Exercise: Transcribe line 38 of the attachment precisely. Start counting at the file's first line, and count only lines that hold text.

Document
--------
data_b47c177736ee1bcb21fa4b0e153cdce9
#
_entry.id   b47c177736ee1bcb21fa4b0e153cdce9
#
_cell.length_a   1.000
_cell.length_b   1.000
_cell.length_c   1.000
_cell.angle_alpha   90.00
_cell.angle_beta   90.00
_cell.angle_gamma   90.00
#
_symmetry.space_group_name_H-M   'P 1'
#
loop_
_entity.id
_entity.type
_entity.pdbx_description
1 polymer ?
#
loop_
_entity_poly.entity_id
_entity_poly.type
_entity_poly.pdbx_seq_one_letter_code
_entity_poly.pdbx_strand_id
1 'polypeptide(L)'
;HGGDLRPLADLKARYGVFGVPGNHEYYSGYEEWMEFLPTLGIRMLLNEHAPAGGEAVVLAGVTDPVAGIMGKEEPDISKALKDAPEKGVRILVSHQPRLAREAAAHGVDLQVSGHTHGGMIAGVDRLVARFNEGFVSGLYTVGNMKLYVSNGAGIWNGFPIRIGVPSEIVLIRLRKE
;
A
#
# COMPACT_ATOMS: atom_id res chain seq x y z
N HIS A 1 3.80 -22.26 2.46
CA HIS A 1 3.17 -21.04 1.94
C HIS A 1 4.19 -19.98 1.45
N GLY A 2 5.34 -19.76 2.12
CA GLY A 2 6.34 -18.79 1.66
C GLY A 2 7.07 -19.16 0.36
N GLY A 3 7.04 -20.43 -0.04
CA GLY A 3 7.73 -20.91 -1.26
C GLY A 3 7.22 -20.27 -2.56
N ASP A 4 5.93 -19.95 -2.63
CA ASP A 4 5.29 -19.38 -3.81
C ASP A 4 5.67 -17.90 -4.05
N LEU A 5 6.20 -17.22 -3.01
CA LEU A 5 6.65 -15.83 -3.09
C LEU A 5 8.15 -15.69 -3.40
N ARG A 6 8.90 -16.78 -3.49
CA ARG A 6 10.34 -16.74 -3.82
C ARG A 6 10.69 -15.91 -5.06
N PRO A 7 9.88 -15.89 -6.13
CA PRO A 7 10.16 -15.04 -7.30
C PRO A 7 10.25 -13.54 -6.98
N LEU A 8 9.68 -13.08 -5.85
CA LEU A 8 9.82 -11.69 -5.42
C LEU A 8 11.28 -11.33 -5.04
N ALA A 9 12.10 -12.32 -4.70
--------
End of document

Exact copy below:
CA GLY A 3 7.73 -20.91 -1.26